28. 28. More Reading 1. Eliciting Probabilities from Experts. Advances in Decision Analysis. Cambridge, UK: Cambridge University Press, 2007. Hora S. ,Edwards W, Miles R, Jr., von Winterfeldt D (eds). 2. Estimating Terrorism Risk. RAND Center for T errorism Risk Management Policy, 2003. Willis H, Morral A, Kelly T Medby J. , 3. Probabilistic Risk Analysis and Terrorism Risk. Risk Analysis, Vol. 30, No. 4, 2010. Barry Charles Ezell, Steven P Bennett, Detlof von Winterfeldt, John . Sokolowski, and Andrew J. Collins. 28 © 2013 Health Catalyst
  29. 29. Suggestive Analytics© Surround the decision making environment with suggestions, based on analytic data ● ● Much easier than predicting Leverages “Wisdom of Crowds” data Worth reading ● “Nudge: Improving Decisions About Health, Wealth, and Happiness” © 2013 Health Catalyst
  30. 30. 30 © 2013 Health Catalyst
  31. 31. Closed Loop Analytics: The Triple Aim 31
  32. 32. The Antibiotic Assistant • Predicting the efficacy and costs of antibiotic protocols for inpatients Antibiotic Protocol Dosage Route Interval Predicted Efficacy Average Cost/Patient Option 1 500mg IV Q12 98% $7,256 Option 2 300mg IV Q24 96% $1,236 Option 3 40mg IV Q6 90% $1,759 Dave Claussen, Scott Evans 32 © 2013 Health Catalyst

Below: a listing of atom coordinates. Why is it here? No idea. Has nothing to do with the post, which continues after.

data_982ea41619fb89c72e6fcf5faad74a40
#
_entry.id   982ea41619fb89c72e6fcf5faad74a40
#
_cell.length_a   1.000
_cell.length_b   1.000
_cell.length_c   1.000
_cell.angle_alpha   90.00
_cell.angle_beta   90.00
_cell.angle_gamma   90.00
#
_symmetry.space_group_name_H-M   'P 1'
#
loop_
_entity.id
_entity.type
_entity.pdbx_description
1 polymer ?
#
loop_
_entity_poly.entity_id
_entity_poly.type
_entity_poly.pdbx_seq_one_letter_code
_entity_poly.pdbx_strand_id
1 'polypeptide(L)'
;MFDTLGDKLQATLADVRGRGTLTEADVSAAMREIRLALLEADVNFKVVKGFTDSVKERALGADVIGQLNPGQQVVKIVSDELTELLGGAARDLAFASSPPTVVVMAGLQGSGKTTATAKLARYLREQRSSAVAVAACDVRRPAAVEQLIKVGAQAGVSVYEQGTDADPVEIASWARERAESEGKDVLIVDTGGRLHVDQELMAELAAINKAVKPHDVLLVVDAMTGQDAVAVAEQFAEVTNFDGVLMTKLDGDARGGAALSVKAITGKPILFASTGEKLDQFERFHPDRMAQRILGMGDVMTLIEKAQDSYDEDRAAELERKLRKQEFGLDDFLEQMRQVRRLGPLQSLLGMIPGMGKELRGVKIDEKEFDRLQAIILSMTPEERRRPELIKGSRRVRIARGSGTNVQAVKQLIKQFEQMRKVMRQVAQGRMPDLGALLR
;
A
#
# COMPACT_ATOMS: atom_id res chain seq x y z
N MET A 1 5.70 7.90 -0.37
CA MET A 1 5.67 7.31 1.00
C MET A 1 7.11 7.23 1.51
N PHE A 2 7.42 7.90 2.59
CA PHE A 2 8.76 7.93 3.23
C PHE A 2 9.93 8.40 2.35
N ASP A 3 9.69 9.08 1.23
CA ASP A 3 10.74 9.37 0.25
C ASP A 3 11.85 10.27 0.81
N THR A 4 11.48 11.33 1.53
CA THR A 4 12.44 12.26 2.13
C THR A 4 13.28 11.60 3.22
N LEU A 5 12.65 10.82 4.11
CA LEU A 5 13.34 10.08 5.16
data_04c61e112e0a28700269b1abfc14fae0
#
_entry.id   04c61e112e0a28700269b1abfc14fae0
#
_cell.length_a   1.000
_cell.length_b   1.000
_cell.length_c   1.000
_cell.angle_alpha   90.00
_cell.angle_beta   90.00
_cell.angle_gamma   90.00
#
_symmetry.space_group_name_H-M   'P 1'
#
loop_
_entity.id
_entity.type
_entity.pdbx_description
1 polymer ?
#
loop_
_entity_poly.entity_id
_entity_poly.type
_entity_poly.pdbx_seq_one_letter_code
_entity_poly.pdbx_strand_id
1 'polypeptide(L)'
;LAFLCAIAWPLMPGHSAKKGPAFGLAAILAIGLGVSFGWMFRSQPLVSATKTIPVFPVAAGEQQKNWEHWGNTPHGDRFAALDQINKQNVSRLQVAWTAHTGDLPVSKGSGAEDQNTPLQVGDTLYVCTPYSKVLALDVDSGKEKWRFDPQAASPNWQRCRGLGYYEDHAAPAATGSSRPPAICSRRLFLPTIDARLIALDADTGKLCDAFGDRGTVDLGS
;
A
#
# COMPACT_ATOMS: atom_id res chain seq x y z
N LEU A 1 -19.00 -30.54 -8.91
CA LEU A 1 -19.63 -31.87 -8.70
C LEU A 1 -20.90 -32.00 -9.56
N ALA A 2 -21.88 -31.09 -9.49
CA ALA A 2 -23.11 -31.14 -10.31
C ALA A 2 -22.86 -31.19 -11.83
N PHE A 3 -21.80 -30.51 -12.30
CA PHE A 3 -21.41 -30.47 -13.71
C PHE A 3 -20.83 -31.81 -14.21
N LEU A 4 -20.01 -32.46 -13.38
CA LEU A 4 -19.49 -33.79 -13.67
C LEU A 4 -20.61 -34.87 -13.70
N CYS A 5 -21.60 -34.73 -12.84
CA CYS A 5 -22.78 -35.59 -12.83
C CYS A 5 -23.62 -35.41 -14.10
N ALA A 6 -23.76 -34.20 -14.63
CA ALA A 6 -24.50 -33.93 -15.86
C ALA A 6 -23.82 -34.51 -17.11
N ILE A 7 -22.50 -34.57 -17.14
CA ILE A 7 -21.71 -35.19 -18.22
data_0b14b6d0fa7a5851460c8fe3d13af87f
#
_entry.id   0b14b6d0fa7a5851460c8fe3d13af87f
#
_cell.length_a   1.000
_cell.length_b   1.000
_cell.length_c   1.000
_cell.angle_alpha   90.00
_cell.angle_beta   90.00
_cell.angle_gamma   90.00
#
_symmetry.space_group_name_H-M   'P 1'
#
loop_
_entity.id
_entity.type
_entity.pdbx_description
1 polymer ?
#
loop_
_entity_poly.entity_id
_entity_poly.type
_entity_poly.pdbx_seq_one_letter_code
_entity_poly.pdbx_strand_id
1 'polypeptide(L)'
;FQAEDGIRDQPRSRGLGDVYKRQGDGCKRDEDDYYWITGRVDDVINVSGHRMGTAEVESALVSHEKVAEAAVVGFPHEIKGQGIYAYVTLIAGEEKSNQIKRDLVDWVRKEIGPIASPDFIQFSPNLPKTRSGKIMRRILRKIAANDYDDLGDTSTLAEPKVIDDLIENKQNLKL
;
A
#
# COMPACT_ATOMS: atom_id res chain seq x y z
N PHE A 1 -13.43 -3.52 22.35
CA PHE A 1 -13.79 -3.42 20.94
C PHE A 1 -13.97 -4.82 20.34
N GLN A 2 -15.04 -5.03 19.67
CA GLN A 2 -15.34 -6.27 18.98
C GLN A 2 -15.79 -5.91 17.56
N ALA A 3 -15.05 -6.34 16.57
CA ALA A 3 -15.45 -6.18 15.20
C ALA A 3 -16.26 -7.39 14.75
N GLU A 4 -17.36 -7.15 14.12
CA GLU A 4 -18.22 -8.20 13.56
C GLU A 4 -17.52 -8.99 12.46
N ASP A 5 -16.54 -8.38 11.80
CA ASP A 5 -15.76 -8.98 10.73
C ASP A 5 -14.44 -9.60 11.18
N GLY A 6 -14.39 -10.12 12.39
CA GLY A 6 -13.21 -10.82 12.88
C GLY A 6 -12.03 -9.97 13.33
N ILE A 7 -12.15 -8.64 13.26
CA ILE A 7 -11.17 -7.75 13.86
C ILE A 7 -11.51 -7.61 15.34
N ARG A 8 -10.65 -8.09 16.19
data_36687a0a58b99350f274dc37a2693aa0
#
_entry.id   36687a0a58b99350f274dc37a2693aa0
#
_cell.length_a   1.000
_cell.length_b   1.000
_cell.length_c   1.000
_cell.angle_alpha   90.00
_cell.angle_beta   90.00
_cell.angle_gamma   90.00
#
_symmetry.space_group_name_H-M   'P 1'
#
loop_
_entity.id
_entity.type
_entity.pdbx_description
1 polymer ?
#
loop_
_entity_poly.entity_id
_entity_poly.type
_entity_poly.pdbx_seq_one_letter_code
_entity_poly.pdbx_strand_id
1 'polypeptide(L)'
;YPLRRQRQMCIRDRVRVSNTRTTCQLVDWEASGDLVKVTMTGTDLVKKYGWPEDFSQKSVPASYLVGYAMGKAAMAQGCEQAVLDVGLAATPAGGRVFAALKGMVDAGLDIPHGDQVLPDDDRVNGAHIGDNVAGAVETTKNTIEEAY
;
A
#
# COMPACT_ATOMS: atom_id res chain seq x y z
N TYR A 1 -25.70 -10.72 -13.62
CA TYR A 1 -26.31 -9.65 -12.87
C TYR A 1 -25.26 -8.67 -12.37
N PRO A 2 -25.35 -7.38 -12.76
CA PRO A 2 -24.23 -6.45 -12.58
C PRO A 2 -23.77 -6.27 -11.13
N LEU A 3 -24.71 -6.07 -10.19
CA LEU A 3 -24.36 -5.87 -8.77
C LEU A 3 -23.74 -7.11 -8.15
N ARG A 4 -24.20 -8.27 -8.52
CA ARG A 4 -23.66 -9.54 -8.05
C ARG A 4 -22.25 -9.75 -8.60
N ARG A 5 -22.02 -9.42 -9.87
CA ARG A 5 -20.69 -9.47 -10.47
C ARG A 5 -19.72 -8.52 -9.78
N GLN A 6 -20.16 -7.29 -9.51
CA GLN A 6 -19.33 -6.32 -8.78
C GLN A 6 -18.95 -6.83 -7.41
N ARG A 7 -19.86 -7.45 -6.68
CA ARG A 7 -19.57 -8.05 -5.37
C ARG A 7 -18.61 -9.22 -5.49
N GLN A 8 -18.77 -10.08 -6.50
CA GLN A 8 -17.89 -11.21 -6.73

33. 33. The Antibiotic Assistant Impact Complications declined 50% Avg # doses declined from 19 -> 5.3 The replicable and bigger story ● Antibiotic cost per treated patient: $123 -> $52 ● By simply displaying the cost to physicians 33 © 2013 Health Catalyst
  34. 34. Stories of Correlation vs. Causation • The production of butter in Bangladesh and the S&P 500 • • David Leinweber, UC Berkeley TRW Credit Reporting (Experian) • • • NSA-developed predictive algorithms indicated Black (African American) borrowers were higher risk Sociologists on staff explained the bigger picture Women, Hormone Replacement Therapy, and Cardiovascular Disease • • Women with HRT had lower CVD Women with HRT were from higher income levels and could afford to exercise 34 © 2013 Health Catalyst
  35. 35. Audience Poll How confident are you that your organization is prepared to combine the technology of predictive analytics with the processes of intervention? 35 © 2013 Health Catalyst